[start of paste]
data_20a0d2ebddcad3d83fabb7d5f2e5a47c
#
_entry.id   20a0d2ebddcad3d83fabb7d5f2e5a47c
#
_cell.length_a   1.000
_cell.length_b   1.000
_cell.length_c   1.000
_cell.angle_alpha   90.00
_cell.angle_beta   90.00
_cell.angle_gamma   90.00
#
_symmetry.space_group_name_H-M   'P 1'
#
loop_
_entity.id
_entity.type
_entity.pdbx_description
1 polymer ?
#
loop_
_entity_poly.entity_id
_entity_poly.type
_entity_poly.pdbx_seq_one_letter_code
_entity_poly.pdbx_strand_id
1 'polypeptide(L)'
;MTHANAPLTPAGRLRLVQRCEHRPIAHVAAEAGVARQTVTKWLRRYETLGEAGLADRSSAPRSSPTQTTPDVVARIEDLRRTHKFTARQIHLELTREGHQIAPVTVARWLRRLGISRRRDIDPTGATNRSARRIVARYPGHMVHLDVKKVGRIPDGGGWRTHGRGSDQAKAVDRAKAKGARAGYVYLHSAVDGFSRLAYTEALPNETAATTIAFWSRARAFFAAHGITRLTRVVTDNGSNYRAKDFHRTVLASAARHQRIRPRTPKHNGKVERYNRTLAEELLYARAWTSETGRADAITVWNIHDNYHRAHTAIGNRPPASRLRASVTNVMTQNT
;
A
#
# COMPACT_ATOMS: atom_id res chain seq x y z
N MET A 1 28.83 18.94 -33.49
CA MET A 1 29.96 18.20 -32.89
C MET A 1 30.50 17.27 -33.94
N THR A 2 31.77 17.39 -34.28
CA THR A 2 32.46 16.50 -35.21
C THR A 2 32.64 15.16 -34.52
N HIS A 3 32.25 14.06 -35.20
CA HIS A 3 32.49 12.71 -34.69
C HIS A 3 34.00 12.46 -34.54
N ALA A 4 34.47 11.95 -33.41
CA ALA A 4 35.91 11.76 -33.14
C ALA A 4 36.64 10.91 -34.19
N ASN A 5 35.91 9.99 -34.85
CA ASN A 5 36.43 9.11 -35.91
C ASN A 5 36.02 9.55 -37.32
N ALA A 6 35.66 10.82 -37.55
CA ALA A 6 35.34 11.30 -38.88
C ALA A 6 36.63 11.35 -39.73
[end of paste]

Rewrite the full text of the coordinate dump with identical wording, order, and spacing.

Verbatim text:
data_20a0d2ebddcad3d83fabb7d5f2e5a47c
#
_entry.id   20a0d2ebddcad3d83fabb7d5f2e5a47c
#
_cell.length_a   1.000
_cell.length_b   1.000
_cell.length_c   1.000
_cell.angle_alpha   90.00
_cell.angle_beta   90.00
_cell.angle_gamma   90.00
#
_symmetry.space_group_name_H-M   'P 1'
#
loop_
_entity.id
_entity.type
_entity.pdbx_description
1 polymer ?
#
loop_
_entity_poly.entity_id
_entity_poly.type
_entity_poly.pdbx_seq_one_letter_code
_entity_poly.pdbx_strand_id
1 'polypeptide(L)'
;MTHANAPLTPAGRLRLVQRCEHRPIAHVAAEAGVARQTVTKWLRRYETLGEAGLADRSSAPRSSPTQTTPDVVARIEDLRRTHKFTARQIHLELTREGHQIAPVTVARWLRRLGISRRRDIDPTGATNRSARRIVARYPGHMVHLDVKKVGRIPDGGGWRTHGRGSDQAKAVDRAKAKGARAGYVYLHSAVDGFSRLAYTEALPNETAATTIAFWSRARAFFAAHGITRLTRVVTDNGSNYRAKDFHRTVLASAARHQRIRPRTPKHNGKVERYNRTLAEELLYARAWTSETGRADAITVWNIHDNYHRAHTAIGNRPPASRLRASVTNVMTQNT
;
A
#
# COMPACT_ATOMS: atom_id res chain seq x y z
N MET A 1 28.83 18.94 -33.49
CA MET A 1 29.96 18.20 -32.89
C MET A 1 30.50 17.27 -33.94
N THR A 2 31.77 17.39 -34.28
CA THR A 2 32.46 16.50 -35.21
C THR A 2 32.64 15.16 -34.52
N HIS A 3 32.25 14.06 -35.20
CA HIS A 3 32.49 12.71 -34.69
C HIS A 3 34.00 12.46 -34.54
N ALA A 4 34.47 11.95 -33.41
CA ALA A 4 35.91 11.76 -33.14
C ALA A 4 36.64 10.91 -34.19
N ASN A 5 35.91 9.99 -34.85
CA ASN A 5 36.43 9.11 -35.91
C ASN A 5 36.02 9.55 -37.32
N ALA A 6 35.66 10.82 -37.55
CA ALA A 6 35.34 11.30 -38.88
C ALA A 6 36.63 11.35 -39.73